Mathematics Colloquium Schedule

Fall 2014

 

Coming ...

 

Date 9-12-2014 (12pm-1pm, F03-200A), Professor Ko Honda, UCLA

Title: An invitation to Floer homology

Abstract: This is a gentle introduction to Floer homology. ``Floer
homology'' is a generic term for various homology theories of knots, 3- and
4-dimensional manifolds (aka spaces), symplectic manifolds, contact
manifolds, etc., and has had an enormous impact in geometry/topology since
its introduction by Floer more than twenty years ago. In this talk we start
with a baby version of this theory called Morse homology, which gives a way
to distinguish topological spaces (e.g., a sphere from the surface of a
donut). We then build our way up to more recent theories such as contact
homology and embedded contact homology.

Date 9-19-2014 (12pm-1pm, F03-200A), Dr. Ryan Compton , HRL

Title: Geotagging One Hundred Million Twitter Accounts with Total Variation
Minimization

Abstract: Geographically annotated social media is extremely valuable for modern
information retrieval. However, when researchers can only access
publicly-visible data, one quickly finds that social media users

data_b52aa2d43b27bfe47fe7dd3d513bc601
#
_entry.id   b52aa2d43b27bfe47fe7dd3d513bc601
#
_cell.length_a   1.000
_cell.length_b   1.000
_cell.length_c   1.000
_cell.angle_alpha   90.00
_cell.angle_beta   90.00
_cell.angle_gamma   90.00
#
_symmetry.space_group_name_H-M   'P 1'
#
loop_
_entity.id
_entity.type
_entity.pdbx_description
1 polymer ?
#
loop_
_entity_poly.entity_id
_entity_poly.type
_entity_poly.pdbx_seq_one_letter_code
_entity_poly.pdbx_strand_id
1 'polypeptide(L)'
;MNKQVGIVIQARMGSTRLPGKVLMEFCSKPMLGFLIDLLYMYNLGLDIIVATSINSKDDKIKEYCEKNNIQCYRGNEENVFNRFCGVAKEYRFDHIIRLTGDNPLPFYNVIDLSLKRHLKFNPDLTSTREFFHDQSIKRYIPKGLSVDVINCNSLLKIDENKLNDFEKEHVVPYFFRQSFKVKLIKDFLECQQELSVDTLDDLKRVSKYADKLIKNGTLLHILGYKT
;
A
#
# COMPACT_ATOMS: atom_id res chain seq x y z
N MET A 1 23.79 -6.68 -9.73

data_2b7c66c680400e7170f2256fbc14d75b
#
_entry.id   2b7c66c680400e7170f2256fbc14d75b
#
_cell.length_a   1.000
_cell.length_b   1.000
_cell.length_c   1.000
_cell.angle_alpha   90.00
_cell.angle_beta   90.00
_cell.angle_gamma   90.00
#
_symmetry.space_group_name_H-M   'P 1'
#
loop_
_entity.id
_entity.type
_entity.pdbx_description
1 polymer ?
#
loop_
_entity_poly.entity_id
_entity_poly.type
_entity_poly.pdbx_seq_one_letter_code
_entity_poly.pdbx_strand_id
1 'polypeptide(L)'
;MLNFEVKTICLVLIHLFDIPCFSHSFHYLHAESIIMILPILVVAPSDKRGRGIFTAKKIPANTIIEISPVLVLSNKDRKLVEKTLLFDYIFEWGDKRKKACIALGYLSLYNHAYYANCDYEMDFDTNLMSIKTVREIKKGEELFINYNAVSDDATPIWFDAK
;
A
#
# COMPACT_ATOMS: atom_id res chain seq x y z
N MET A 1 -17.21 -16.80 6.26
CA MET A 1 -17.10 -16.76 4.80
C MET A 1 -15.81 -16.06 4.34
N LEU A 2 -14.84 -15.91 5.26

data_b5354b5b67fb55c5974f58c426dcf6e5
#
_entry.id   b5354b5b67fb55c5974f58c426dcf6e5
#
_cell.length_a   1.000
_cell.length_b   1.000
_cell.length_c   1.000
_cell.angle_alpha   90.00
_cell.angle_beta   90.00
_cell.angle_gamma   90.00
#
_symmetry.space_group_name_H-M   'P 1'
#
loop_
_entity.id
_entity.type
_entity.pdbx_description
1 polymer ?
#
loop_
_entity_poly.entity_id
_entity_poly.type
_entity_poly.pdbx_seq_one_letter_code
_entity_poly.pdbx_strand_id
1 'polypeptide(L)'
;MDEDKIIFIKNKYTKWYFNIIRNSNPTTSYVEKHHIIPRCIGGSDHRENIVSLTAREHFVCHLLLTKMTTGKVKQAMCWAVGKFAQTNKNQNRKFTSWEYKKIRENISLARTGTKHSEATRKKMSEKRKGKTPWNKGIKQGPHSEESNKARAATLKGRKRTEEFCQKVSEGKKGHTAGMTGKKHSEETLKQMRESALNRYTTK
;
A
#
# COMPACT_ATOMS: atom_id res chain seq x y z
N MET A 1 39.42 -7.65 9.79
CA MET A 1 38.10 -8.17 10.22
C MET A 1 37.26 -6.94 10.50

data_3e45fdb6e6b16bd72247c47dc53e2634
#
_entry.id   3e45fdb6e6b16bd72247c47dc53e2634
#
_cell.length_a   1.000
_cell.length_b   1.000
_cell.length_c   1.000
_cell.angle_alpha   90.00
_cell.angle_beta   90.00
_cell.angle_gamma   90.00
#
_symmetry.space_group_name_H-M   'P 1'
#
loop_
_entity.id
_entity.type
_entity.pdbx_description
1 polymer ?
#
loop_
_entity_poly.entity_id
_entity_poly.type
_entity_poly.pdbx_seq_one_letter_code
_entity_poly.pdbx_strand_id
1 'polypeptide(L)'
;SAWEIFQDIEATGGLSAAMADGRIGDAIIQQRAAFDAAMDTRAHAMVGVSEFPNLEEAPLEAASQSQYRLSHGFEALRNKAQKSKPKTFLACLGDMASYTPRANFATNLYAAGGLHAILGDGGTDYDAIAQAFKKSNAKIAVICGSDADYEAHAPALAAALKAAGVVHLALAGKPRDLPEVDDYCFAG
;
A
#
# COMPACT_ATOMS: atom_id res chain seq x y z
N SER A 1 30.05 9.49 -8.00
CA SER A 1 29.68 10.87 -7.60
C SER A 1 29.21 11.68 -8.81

rarely publish location information. In this work, we provide a method
which can geolocate the overwhelming majority of active Twitter users,
independent of their location sharing preferences, using only
publicly-visible Twitter data.

Our method infers an unknown user's location by examining their
friend's locations. We frame the geotagging problem as an optimization
over a social network with a total variation-based objective and
provide a scalable and distributed algorithm for its solution.
Furthermore, we show how a robust estimate of the geographic
dispersion of each user's ego network can be used as a per-user
accuracy measure, allowing us to discard poor location inferences and
control the overall error of our approach.

Leave-many-out evaluation shows that our method is able to infer
location for 101,846,236 Twitter users at a median error of 6.33 km,
allowing us to geotag over 80% of public tweets.